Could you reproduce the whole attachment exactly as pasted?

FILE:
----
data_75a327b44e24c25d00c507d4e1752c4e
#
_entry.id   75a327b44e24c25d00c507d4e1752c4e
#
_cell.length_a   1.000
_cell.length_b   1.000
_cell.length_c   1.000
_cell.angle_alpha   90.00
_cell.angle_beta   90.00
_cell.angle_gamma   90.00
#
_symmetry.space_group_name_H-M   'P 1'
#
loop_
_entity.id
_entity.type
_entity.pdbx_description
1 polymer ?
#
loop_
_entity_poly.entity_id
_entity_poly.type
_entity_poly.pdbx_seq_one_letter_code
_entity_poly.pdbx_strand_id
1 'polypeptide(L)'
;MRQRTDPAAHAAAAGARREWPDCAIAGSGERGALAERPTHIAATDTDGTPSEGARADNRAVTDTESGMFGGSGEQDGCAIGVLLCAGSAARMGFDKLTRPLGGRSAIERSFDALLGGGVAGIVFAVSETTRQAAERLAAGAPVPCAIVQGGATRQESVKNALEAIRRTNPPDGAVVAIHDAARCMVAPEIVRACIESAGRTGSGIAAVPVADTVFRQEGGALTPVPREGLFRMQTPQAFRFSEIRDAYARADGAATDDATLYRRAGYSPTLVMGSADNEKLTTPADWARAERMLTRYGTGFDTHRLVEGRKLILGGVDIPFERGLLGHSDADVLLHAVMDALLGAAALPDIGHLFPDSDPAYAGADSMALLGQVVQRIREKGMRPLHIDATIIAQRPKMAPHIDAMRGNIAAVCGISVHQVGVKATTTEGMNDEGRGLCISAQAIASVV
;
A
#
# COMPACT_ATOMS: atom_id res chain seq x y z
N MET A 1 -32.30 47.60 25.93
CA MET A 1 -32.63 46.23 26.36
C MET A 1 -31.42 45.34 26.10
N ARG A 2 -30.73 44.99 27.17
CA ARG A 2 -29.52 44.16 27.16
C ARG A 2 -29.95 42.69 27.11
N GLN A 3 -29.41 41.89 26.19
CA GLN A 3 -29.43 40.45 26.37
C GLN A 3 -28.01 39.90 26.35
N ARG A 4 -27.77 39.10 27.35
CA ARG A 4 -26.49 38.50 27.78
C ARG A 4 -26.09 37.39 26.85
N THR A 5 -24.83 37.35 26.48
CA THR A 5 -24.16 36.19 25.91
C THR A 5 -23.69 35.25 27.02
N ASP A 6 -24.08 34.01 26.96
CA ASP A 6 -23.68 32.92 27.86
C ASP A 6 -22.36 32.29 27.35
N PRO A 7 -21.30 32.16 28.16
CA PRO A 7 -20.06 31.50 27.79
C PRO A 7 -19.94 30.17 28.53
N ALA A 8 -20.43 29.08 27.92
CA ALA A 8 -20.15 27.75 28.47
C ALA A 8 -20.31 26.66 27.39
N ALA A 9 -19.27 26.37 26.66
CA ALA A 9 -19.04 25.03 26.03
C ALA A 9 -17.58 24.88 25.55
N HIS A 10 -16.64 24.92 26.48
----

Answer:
data_75a327b44e24c25d00c507d4e1752c4e
#
_entry.id   75a327b44e24c25d00c507d4e1752c4e
#
_cell.length_a   1.000
_cell.length_b   1.000
_cell.length_c   1.000
_cell.angle_alpha   90.00
_cell.angle_beta   90.00
_cell.angle_gamma   90.00
#
_symmetry.space_group_name_H-M   'P 1'
#
loop_
_entity.id
_entity.type
_entity.pdbx_description
1 polymer ?
#
loop_
_entity_poly.entity_id
_entity_poly.type
_entity_poly.pdbx_seq_one_letter_code
_entity_poly.pdbx_strand_id
1 'polypeptide(L)'
;MRQRTDPAAHAAAAGARREWPDCAIAGSGERGALAERPTHIAATDTDGTPSEGARADNRAVTDTESGMFGGSGEQDGCAIGVLLCAGSAARMGFDKLTRPLGGRSAIERSFDALLGGGVAGIVFAVSETTRQAAERLAAGAPVPCAIVQGGATRQESVKNALEAIRRTNPPDGAVVAIHDAARCMVAPEIVRACIESAGRTGSGIAAVPVADTVFRQEGGALTPVPREGLFRMQTPQAFRFSEIRDAYARADGAATDDATLYRRAGYSPTLVMGSADNEKLTTPADWARAERMLTRYGTGFDTHRLVEGRKLILGGVDIPFERGLLGHSDADVLLHAVMDALLGAAALPDIGHLFPDSDPAYAGADSMALLGQVVQRIREKGMRPLHIDATIIAQRPKMAPHIDAMRGNIAAVCGISVHQVGVKATTTEGMNDEGRGLCISAQAIASVV
;
A
#
# COMPACT_ATOMS: atom_id res chain seq x y z
N MET A 1 -32.30 47.60 25.93
CA MET A 1 -32.63 46.23 26.36
C MET A 1 -31.42 45.34 26.10
N ARG A 2 -30.73 44.99 27.17
CA ARG A 2 -29.52 44.16 27.16
C ARG A 2 -29.95 42.69 27.11
N GLN A 3 -29.41 41.89 26.19
CA GLN A 3 -29.43 40.45 26.37
C GLN A 3 -28.01 39.90 26.35
N ARG A 4 -27.77 39.10 27.35
CA ARG A 4 -26.49 38.50 27.78
C ARG A 4 -26.09 37.39 26.85
N THR A 5 -24.83 37.35 26.48
CA THR A 5 -24.16 36.19 25.91
C THR A 5 -23.69 35.25 27.02
N ASP A 6 -24.08 34.01 26.96
CA ASP A 6 -23.68 32.92 27.86
C ASP A 6 -22.36 32.29 27.35
N PRO A 7 -21.30 32.16 28.16
CA PRO A 7 -20.06 31.50 27.79
C PRO A 7 -19.94 30.17 28.53
N ALA A 8 -20.43 29.08 27.92
CA ALA A 8 -20.15 27.75 28.47
C ALA A 8 -20.31 26.66 27.39
N ALA A 9 -19.27 26.37 26.66
CA ALA A 9 -19.04 25.03 26.03
C ALA A 9 -17.58 24.88 25.55
N HIS A 10 -16.64 24.92 26.48